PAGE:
MIKE BURKE

Allegany Communications Sports

It was day and night, Literally.

The Fort Hill team that was handed everything it wanted to handle by Allegany on the Homecoming Saturday afternoon of a fortnight, before using its speed and three big plays to secure a 21-7 win, turned the tables entirely last Saturday night in the second round of the Maryland 1A state football playoffs to dominate the Campers in every way imaginable, 48-0, to advance to this weekend’s third round at home against Perryville.

In the 101st meeting between the Cumberland rivals, the 48-point margin is the largest points differential in the series’ history, eclipsing that of Fort Hill’s 50-7 win in the 2011 Homecoming Game, while the 48-0 shutout is the most lopsided shutout in the series’ history, topping the Sentinels’ 39-0 Homecoming win of 1996.

More stark than even those milestones were the contrasts in all the Sentinels did and in the way they played on Saturday night as opposed to what they did or did not do and how they played on Homecoming.

First of all, all credit to Allegany for the conservative aggressiveness with which it played on Homecoming, taking Fort Hill to task along both lines of the ball in helping make the 2022 Homecoming Game a legit contest.

It likely wouldn’t be fair to say that Fort Hill played vanilla during the Homecoming Game, but if you were from out of town and happened to watch both games, you wouldn’t have recognized the Sentinels as being the same team from two weeks apart.

Fort Hill made full-scale adjustments on both sides of the ball. They returned to a six-man defensive front and brought linebackers up as well, making it an eight-man front and trusting defensive backs Mikey Allen, Anthony Palmisano and Tavin Willis to be alone on the island for straight-man coverage, which those Sentinel cover guys played tight to the edges as well.

The result – one Allegany first down against Fort Hill’s first-team defense and just four yards of offense through the first three quarters.

The smothering defensive performance led to the Sentinels living off of what seemed to be free field position, with their average offensive possession for the game beginning at the Allegany 30-yard line.

In turn, the Sentinels showed very un-vanilla offensive sets and used imaginative play-calling in turning the lads loose to do that voodoo that they do well, on offense and again on special teams. Allen returned the opening kickoff 95 yards for a touchdown and along with Tanner Wertz and Willis ran wild in space. Meanwhile, fullback Jabril Daniels ran like the latest Fort Hill fullback and scored two touchdowns to go along with Allen’s three.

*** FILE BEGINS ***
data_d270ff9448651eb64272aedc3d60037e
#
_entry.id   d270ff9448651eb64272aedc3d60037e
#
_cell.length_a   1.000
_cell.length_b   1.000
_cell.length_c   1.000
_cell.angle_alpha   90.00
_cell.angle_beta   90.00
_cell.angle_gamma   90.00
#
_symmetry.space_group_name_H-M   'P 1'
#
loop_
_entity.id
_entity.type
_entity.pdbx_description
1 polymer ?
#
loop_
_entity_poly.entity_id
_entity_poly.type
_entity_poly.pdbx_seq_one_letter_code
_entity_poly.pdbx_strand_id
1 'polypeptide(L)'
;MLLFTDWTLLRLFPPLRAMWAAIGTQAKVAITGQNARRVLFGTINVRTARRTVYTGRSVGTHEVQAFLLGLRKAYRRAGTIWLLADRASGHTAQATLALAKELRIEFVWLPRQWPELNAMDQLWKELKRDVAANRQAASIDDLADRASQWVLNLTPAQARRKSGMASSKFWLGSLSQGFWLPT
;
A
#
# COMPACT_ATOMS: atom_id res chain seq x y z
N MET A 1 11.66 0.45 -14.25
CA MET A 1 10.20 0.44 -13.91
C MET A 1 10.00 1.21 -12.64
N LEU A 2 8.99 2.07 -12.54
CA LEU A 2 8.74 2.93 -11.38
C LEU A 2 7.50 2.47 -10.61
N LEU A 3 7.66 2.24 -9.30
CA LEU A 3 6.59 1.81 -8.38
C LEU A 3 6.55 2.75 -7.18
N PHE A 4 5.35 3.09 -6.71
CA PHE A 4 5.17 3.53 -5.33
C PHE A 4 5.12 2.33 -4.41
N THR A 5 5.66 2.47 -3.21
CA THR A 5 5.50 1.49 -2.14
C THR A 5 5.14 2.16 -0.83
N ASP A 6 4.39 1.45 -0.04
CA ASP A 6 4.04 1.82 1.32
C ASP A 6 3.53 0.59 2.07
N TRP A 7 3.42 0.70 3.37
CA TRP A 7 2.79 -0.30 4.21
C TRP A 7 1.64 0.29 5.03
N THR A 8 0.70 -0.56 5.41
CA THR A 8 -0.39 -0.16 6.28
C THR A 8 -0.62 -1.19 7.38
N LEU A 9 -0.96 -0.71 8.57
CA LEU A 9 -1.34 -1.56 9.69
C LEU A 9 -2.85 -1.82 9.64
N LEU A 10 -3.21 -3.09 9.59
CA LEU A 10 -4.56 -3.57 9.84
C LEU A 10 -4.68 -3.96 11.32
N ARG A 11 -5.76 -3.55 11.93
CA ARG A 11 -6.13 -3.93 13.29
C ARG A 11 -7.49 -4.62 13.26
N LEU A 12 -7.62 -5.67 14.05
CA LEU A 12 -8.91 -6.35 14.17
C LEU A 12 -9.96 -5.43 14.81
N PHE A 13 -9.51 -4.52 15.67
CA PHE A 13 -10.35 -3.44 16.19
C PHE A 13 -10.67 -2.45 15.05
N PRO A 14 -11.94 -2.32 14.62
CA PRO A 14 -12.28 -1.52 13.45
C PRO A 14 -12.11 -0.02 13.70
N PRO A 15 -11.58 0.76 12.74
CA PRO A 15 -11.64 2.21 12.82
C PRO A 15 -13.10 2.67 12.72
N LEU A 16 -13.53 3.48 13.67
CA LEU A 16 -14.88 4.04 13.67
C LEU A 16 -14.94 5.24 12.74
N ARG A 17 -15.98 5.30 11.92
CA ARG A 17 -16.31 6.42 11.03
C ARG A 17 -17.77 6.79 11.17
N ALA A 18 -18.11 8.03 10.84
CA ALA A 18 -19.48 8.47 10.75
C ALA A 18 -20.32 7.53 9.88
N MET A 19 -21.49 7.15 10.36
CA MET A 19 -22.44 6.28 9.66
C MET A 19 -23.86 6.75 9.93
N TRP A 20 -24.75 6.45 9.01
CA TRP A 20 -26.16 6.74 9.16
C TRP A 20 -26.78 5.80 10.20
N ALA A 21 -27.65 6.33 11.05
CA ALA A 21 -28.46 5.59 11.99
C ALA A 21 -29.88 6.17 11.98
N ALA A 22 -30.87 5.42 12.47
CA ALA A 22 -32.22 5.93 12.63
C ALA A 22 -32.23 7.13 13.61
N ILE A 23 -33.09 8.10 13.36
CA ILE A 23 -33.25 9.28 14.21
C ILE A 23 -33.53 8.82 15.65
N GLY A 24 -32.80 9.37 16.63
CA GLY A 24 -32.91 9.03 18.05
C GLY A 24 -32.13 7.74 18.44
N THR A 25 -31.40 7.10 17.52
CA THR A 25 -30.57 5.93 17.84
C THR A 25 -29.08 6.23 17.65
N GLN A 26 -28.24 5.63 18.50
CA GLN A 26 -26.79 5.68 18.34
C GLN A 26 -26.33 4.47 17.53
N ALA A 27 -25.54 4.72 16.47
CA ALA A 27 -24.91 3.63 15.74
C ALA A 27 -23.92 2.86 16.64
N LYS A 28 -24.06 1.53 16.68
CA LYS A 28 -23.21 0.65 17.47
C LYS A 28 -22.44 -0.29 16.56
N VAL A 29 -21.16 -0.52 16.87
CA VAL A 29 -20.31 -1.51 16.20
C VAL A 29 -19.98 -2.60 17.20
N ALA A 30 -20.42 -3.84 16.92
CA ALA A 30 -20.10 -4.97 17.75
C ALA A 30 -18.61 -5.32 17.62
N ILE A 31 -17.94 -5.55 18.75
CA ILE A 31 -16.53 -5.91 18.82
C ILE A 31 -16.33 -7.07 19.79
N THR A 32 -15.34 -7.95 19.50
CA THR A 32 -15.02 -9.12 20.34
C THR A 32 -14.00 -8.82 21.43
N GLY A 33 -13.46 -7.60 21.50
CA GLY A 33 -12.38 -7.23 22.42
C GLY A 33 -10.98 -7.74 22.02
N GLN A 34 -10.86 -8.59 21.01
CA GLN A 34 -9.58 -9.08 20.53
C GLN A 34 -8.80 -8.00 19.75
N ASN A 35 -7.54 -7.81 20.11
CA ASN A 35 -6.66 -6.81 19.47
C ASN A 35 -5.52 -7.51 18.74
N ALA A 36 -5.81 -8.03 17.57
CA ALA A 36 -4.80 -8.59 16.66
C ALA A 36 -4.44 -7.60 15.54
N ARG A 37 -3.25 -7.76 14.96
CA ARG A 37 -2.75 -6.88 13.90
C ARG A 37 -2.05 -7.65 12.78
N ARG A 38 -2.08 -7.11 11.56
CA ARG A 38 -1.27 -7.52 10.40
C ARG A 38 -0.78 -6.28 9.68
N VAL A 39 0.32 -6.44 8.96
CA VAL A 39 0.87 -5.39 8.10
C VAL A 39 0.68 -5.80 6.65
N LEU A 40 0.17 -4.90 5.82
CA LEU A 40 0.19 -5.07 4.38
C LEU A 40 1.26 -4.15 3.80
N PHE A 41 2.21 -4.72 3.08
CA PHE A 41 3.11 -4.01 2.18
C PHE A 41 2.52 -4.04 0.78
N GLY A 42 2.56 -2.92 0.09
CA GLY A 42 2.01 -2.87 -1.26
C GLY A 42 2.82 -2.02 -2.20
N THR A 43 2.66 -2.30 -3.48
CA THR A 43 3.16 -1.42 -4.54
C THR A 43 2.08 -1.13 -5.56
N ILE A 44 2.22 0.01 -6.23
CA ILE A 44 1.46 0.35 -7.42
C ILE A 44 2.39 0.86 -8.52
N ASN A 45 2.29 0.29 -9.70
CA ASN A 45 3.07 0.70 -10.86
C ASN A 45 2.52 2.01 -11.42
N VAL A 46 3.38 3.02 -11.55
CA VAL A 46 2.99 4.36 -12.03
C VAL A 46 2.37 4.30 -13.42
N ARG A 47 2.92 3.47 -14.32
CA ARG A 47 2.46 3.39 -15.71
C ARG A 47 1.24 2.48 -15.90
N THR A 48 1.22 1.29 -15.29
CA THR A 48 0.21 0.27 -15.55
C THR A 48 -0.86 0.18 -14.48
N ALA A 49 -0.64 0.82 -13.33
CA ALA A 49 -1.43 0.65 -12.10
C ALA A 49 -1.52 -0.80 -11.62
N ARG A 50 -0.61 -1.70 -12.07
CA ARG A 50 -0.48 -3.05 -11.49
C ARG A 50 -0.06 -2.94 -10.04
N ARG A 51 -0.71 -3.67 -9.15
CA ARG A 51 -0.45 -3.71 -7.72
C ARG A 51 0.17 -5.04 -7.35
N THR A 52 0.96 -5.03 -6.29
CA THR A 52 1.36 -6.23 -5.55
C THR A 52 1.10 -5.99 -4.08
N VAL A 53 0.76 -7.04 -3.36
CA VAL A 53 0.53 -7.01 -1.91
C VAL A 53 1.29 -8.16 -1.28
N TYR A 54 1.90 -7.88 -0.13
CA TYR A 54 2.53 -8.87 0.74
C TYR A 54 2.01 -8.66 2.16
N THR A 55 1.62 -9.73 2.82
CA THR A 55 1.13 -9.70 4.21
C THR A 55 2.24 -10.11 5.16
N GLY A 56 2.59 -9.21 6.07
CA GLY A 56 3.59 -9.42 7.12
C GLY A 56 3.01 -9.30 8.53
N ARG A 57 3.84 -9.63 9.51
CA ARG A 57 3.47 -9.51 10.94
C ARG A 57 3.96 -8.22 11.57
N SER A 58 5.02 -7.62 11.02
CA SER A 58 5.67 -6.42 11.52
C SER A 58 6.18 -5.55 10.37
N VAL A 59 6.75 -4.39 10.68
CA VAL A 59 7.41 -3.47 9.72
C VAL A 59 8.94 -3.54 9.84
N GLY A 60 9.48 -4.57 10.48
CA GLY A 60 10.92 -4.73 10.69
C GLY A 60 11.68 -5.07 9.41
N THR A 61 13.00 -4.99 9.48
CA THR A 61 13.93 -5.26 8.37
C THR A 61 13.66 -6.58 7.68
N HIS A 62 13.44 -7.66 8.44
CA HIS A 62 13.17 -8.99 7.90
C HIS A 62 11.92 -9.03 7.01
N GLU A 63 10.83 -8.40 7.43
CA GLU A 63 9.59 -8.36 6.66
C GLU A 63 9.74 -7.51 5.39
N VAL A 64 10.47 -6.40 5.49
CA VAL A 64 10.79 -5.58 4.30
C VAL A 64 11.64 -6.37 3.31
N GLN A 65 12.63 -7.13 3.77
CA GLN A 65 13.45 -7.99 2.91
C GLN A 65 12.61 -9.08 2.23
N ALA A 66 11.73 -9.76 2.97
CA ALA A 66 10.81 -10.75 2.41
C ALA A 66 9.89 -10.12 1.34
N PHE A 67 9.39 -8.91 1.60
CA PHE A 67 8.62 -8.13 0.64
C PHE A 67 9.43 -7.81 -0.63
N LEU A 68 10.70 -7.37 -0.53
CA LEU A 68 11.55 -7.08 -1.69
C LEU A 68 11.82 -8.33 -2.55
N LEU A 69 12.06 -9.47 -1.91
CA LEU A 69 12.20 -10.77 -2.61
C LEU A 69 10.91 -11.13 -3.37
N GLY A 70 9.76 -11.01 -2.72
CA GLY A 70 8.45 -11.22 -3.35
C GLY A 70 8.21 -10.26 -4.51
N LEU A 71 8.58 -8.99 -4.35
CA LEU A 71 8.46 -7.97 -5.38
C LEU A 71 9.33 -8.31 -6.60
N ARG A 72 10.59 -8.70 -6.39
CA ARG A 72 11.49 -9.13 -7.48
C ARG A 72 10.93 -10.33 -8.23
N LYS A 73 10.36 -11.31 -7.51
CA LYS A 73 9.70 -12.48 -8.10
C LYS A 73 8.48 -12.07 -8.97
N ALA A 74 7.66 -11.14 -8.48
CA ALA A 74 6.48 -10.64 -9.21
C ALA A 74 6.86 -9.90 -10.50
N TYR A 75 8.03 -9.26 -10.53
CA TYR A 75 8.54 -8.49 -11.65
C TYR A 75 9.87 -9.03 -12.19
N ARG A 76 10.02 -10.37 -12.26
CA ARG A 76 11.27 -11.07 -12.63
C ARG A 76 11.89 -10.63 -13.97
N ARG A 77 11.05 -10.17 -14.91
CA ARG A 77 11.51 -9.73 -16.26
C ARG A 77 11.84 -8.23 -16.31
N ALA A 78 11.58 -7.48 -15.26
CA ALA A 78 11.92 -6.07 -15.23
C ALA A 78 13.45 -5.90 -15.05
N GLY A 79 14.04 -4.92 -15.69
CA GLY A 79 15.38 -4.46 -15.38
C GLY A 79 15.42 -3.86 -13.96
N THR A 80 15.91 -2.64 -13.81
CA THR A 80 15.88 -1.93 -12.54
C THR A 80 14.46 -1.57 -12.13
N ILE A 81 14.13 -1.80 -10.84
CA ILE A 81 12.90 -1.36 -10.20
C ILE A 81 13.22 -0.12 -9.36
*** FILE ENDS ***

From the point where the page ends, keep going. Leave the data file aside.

The Sentinels’ approach was fresh and they styled as the team some of their frustrated fans had been looking to see on Homecoming. Fort Hill attacked, was aggressive and just looked very crisp.

It was a dominating performance to say the least, and brought to mind the 2005 Homecoming Game and playoff match-up between the two schools, when a battered and heavily injured Fort Hill team fought with everything it had to take the eventual undefeated state champion Allegany, which was led by Player of the Year Bryan Hansel, the current Alco head coach, to overtime, only to fall by a score of 21-14.

As then-Fort Hill head coach Barry Lattimer was very proud of the battle his team had fought that day, he wasn’t thrilled at all to learn the Sentinels had reached the playoffs by fractions of a point, thanks to some forfeitures elsewhere in the state, and, as the last seed in, would again play the top-seeded Campers the following week.

As it was this past week, hopeful fans had visions of another dog-eat-dog battle and, perhaps, a possible upset. But Lattimer knew what his team was up against and the cream rose to the top that night as the eventual state champs handled the Sentinels, 38-16.

Thus, this year’s Fort Hill team moves on to host Perryville this weekend at Greenway in a rematch of the 2011 state semifinal that Perryville won in overtime at Greenway, 20-14.

The Campers, on the other hand, close this season at 7-4, which is something they should be proud of in light of their still growing roster numbers and the many injuries in key positions they have faced since before summer practice even began. All small schools need more football players and, this just in, all three of our schools in Allegany County are small schools.

Yet given this 7-4 season on the heels of last year’s fine 8-3 season, when you consider where Allegany football was just three to four short years ago and the dire possibilities that existed, the future of Allegany football once more seems very promising.

The Sentinels, on the other hand, roll right along as they try to extend their chances for a very rewarding present.

Mike Burke writes about sports and other stuff for Allegany Communications. He began covering sports for the Prince George’s Sentinel in 1981 and joined the Cumberland Times-News sports staff in 1984, serving as sports editor for over 30 years. Contact him at [email protected] and [email protected]. Follow him on Twitter